Companies should perform a security review for their IoT device before launching the product, with each update to the device or software, and as business practices evolve to ensure the implemented security measures appropriately protect the data being collected. The FTC has settled with a number of companies over allegations that they failed to employ reasonable and appropriate security in the design, development, testing or maintenance of their website, app, product, service or platform. See, e.g., Complaint, In re TRENDnet, Inc., FTC File No. 122-3090; Complaint, , File No. 132-3089 (FTC Mar. 28, 2014) (13 PVLR 557, 3/31/14). Often times, a company will conduct beta testing in which it disables or does not include certain security measures. Before releasing a product to the marketplace, companies should identify and prevent such vulnerabilities by performing an adequate security review prior to launch to ensure these security measures are reinstated.
Companies should establish a written information security program with policies and applicable procedures that addresses administrative, technical and physical safeguards designed to protect customer data.
Several states, such as Massachusetts, apply rigorous information security standards to protect the residents of their states. See 201 Mass. Code Regs. §17.01 et seq. In at least one instance, the FTC sent a closing letter to a company who had established and implemented comprehensive policies designed to protect against insider theft of personal information. SeeFTC Closing Letter from Maneesha Mithal, Associate Director, Division of Privacy and Identity Protection, Federal Trade Commission, to Lisa J. Sotto, Hunton & Williams LLP, Aug. 10, 2015.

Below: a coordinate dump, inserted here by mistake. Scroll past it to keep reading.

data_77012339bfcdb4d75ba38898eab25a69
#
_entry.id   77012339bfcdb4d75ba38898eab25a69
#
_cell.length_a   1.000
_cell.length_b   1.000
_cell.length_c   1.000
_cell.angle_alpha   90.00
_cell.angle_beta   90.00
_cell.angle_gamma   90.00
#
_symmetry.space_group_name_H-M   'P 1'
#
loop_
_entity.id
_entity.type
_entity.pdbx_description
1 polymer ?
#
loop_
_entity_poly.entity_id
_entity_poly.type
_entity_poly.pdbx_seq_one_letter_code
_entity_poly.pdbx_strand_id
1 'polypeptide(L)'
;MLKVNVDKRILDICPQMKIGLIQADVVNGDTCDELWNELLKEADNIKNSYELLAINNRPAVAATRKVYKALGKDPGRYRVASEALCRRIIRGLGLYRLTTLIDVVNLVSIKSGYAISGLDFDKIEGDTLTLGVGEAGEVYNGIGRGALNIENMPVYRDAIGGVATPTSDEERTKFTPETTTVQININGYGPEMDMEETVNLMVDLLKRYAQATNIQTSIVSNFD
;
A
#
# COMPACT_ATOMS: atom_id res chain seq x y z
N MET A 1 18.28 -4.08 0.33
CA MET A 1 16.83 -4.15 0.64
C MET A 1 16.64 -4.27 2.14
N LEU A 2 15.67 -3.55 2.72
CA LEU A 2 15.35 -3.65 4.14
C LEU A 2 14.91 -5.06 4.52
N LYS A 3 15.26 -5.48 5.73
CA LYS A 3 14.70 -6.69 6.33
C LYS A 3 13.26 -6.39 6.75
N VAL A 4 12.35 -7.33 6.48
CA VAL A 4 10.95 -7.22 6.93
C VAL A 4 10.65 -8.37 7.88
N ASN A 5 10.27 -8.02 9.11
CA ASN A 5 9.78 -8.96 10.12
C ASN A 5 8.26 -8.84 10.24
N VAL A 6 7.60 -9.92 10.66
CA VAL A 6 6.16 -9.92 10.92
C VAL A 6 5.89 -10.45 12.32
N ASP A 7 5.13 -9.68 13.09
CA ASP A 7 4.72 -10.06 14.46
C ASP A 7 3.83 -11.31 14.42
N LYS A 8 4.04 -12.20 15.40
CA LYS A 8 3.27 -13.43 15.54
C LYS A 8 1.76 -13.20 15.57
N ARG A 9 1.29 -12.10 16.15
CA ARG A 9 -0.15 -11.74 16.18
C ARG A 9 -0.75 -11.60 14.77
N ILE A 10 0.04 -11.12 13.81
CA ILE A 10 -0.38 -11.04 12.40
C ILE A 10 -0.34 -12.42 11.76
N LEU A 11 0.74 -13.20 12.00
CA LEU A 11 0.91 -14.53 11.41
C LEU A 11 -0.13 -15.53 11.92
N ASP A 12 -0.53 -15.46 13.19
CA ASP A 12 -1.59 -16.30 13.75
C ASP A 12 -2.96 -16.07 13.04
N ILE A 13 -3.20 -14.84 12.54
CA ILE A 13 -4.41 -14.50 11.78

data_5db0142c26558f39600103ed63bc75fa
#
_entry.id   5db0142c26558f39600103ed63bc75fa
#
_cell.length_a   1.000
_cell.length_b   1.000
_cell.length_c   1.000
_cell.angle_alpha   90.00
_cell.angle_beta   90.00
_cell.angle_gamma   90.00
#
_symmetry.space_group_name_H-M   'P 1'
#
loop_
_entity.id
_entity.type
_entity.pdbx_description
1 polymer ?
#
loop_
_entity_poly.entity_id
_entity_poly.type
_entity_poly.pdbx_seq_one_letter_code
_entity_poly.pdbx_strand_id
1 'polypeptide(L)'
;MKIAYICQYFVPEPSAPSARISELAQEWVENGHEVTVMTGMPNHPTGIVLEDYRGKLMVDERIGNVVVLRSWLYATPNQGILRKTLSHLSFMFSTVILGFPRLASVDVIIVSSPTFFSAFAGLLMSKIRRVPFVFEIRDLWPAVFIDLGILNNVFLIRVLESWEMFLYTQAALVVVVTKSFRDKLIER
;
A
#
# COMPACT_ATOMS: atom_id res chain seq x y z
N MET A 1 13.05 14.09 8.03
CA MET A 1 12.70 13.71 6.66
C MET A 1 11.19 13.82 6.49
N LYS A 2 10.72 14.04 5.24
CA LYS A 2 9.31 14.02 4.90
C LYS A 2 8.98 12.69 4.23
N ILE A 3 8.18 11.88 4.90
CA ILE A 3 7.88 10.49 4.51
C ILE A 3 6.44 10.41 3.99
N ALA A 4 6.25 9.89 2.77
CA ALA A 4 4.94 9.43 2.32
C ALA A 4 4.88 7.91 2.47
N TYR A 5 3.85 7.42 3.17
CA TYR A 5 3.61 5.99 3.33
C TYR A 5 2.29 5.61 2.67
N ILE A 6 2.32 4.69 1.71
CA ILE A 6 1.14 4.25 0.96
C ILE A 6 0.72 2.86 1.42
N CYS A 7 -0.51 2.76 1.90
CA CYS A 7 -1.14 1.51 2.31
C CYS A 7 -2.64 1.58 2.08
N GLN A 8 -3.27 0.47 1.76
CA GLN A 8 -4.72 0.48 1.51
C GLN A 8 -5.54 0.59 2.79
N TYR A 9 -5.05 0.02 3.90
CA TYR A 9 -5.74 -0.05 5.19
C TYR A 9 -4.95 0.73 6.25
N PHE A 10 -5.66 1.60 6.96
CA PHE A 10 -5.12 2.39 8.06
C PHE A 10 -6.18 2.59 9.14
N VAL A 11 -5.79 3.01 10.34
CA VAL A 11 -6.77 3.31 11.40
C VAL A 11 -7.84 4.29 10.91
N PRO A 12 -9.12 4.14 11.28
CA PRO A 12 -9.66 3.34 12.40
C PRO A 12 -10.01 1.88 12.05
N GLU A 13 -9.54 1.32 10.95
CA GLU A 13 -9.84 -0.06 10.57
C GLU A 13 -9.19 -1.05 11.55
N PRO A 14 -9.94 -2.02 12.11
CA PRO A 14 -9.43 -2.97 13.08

FTC orders often require companies to implement a comprehensive security program that includes, among other things: (a) designating a responsible employee; (b) identifying potential material internal and external privacy and security risks; (c) conducting risk assessments and employee training; (d) designing and implementing reasonable safeguards to control the risks identified through the risk assessment; and (e) regularly testing and monitoring of the effectiveness of these safeguards. See e.g., Agreement Containing Consent Order, In re ASUSTeK Computer, Inc., File No. 142-3156. The program should be based on the size of the company, and the type, amount, and sensitivity of information collected and maintained. Companies also should implement data breach notification procedures, which should be aligned with relevant state (and depending on the type of entity, federal) laws.
To date, 47 states and D.C. have enacted data security breach notification laws requiring consumer notification in the event of a data breach involving certain types of consumer data and, in some cases, notification to the state Attorney General or other consumer protection units when certain personal information is compromised.